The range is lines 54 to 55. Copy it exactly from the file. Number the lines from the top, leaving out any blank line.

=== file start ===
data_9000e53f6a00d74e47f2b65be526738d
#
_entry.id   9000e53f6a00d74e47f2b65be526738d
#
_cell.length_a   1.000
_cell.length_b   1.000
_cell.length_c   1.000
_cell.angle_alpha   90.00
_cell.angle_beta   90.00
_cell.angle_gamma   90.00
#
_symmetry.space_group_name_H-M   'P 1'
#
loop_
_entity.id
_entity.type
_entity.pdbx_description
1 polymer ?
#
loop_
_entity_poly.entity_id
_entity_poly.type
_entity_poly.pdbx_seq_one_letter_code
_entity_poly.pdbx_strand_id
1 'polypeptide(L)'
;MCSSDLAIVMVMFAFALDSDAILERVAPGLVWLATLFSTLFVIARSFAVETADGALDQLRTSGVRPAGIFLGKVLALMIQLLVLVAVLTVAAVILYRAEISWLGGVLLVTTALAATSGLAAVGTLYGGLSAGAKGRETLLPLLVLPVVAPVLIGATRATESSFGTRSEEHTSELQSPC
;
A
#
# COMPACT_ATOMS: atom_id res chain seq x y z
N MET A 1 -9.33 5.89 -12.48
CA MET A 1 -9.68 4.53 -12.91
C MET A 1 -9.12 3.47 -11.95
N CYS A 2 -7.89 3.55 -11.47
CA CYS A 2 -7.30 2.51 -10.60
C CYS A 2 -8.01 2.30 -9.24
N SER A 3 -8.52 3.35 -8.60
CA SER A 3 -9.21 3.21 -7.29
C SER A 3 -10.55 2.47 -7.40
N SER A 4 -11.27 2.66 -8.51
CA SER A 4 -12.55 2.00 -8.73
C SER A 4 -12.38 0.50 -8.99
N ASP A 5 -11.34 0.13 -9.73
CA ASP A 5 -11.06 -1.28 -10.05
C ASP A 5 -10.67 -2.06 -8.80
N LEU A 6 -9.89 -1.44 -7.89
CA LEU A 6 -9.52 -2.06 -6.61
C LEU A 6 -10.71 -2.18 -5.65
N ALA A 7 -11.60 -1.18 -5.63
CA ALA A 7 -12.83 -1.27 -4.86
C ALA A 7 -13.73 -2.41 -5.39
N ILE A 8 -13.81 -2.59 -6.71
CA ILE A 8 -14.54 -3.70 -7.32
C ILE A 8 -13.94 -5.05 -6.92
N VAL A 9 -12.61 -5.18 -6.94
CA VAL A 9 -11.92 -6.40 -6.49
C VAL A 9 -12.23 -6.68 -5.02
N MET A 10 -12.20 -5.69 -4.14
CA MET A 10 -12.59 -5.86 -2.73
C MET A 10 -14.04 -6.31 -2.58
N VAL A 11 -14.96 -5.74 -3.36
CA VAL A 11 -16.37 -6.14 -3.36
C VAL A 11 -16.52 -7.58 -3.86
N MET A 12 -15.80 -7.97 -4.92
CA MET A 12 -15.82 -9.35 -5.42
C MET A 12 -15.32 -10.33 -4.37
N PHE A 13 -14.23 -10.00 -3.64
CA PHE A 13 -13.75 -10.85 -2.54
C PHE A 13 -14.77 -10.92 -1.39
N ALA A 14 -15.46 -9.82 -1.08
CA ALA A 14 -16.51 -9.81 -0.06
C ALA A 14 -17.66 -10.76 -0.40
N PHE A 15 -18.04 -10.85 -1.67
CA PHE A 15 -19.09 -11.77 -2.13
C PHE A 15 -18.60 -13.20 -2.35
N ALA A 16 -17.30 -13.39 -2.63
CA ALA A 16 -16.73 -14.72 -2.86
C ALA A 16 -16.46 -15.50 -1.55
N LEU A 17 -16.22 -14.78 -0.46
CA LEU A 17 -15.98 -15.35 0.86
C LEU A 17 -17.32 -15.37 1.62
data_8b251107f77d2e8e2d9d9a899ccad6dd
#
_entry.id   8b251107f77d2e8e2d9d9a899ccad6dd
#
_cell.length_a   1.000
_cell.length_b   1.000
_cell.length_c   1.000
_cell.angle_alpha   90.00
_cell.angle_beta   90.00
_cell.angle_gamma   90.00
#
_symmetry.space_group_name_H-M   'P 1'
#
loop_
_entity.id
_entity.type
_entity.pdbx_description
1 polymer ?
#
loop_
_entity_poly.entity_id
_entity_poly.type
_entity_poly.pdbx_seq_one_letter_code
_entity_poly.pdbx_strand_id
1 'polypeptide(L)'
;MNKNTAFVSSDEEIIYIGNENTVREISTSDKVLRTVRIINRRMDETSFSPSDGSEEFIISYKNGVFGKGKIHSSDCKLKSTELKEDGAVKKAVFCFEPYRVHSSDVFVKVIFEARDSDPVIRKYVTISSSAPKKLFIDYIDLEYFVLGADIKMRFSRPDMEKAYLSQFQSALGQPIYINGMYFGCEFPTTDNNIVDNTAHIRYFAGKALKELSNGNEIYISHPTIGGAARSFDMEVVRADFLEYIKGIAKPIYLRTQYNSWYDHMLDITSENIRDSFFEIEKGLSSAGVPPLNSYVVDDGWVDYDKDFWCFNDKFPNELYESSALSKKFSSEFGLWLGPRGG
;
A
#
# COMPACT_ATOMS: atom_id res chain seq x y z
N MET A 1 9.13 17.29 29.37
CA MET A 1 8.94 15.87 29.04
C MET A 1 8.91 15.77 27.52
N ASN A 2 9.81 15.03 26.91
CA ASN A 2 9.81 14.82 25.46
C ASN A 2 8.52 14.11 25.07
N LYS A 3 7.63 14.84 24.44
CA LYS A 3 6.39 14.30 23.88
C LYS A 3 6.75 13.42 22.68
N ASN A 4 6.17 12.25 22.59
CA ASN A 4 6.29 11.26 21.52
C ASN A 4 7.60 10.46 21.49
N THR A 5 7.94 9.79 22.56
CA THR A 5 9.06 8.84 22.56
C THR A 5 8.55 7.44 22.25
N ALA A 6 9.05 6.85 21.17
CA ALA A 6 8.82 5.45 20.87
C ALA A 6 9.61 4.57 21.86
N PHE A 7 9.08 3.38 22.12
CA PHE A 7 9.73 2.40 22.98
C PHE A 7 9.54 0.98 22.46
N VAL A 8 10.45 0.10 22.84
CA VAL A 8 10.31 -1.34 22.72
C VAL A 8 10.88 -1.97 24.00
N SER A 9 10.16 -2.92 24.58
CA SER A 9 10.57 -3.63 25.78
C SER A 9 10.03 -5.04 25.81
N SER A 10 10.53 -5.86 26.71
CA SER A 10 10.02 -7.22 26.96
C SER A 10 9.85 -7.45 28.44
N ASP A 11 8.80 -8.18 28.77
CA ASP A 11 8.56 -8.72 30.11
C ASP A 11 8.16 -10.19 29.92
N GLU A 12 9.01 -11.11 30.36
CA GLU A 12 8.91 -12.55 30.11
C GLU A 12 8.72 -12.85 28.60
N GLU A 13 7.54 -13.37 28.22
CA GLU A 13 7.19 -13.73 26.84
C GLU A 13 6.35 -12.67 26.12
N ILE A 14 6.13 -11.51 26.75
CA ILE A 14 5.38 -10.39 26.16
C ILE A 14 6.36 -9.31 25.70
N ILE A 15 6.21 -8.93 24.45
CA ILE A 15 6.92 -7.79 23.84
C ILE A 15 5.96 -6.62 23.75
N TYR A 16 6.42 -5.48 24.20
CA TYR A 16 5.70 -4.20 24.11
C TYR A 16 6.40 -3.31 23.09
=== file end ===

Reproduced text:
C ILE A 8 -13.94 -5.05 -6.92
N VAL A 9 -12.61 -5.18 -6.94